Thanks Simon and David for your attention,


Insert the usual "Bobby Tables" reply here

You really want to just bind the values to the insert statement, both to 
prevent issues and make things simpler. It'll look slightly different in each 
language, but it's basically 1 SQL statement text which contains placeholders. 
Then for each record you want to insert/update, etc you give it the raw values 
separate from the SQL text, and your language of choice will do the magic of 
inserting that exact value, whatever type of value that is.

So it might look something like:

myInsertStatement = "insert into foods (name, type_id) values (?, ?);"
for some looping construct:
    nameVariable = some name
    type_idVariable = some ID thing of whatever type
    databaseCursor.execute(myInsertStatement, nameVariable, type_idVariable)

Em 08-04-2018 14:03, Simon Slavin escreveu:
On 8 Apr 2018, at 11:54am, Markos <> wrote:

  id integer PRIMARY KEY,
  type_id integer,
  name text );

I can insert type_id without single quote:

INSERT INTO foods (name, type_id) VALUES ('Rice', 16);

And also with single quote:

INSERT INTO foods (name, type_id) VALUES ('Bean', '17');

select * FROM foods;

423         16          Rice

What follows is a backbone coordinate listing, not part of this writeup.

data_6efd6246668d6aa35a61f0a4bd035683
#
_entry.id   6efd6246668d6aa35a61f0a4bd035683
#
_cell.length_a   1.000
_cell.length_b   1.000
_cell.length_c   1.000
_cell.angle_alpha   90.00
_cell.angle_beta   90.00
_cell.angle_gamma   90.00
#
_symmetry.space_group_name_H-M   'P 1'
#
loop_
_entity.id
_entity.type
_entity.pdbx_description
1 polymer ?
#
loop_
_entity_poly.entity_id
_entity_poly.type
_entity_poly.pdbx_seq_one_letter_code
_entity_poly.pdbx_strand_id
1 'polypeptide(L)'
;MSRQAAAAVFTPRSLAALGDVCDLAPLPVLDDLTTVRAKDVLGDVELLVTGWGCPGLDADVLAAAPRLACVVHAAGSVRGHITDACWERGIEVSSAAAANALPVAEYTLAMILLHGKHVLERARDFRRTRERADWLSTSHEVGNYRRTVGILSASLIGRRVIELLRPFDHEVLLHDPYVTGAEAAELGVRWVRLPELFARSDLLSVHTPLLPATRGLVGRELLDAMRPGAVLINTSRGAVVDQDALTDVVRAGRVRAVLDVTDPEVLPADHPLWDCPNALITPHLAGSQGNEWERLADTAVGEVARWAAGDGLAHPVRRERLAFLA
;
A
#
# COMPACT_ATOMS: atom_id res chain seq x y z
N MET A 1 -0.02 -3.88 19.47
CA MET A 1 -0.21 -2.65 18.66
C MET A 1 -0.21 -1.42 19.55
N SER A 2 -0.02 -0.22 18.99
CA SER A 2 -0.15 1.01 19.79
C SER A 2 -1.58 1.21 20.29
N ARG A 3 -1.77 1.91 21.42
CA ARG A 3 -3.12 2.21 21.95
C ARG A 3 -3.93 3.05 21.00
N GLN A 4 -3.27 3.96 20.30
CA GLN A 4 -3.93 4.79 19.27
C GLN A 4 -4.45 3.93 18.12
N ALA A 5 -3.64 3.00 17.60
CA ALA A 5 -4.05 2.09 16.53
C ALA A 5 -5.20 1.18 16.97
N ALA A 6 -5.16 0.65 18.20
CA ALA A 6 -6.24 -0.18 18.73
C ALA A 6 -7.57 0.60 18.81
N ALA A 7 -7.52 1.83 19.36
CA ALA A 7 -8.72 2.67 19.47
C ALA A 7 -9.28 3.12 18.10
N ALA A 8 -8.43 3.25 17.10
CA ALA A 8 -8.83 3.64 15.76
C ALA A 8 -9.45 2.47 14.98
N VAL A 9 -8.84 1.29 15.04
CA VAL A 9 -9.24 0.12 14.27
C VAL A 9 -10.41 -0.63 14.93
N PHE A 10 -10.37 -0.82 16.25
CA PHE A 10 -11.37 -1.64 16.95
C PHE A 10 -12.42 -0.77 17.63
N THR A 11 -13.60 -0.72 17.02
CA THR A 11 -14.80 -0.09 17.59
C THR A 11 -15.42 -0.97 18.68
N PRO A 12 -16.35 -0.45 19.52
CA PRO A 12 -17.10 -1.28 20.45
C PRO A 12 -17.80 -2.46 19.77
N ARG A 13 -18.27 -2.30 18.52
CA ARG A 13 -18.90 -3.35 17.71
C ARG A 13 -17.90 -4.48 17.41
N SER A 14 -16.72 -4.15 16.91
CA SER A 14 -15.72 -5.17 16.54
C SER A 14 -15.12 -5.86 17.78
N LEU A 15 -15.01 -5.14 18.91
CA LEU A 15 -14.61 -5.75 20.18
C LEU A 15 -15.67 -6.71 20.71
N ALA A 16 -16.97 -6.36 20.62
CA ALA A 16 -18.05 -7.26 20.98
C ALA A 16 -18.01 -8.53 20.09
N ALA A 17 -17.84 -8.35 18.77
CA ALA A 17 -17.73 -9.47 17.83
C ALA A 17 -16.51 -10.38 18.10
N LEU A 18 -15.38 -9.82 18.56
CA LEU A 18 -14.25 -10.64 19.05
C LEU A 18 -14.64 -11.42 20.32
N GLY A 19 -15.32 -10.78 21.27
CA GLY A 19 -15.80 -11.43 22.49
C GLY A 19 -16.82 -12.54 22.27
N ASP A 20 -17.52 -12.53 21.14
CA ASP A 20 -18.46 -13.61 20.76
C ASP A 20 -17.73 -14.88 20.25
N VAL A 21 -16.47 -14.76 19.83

424         17          Bean

What are the consequences of inserting values in fields of datatype integer 
with single quotes?
Well done for testing what happens rather than just assuming things worked the 
way you thought.

When you created the table you specified the affinity of each column.  If you 
define a column as INTEGER but supply a string, SQLite checks to see whether 
that string represents an integer.  If it does, then it stores the integer, 
effectively doing the translation for you.  The actual value stored is integer, 
and there is no trace that it was originally specified as a string.

A similar thing happens when you specify that a column has affinity of REAL.  
In both cases, SQLite considers that the CREATE command knows better than 
whatever specifies the value, and does the conversion.  However for the number 
to be stored the conversion has to be reversible.  If SQLite reverses the 
conversion and doesn't get the original string back it stores the string 

You can test to see what SQLite did using

     SELECT id, type_id, typeof(type_id), name FROM foods

See section 3 (more usefully, the entire page) of


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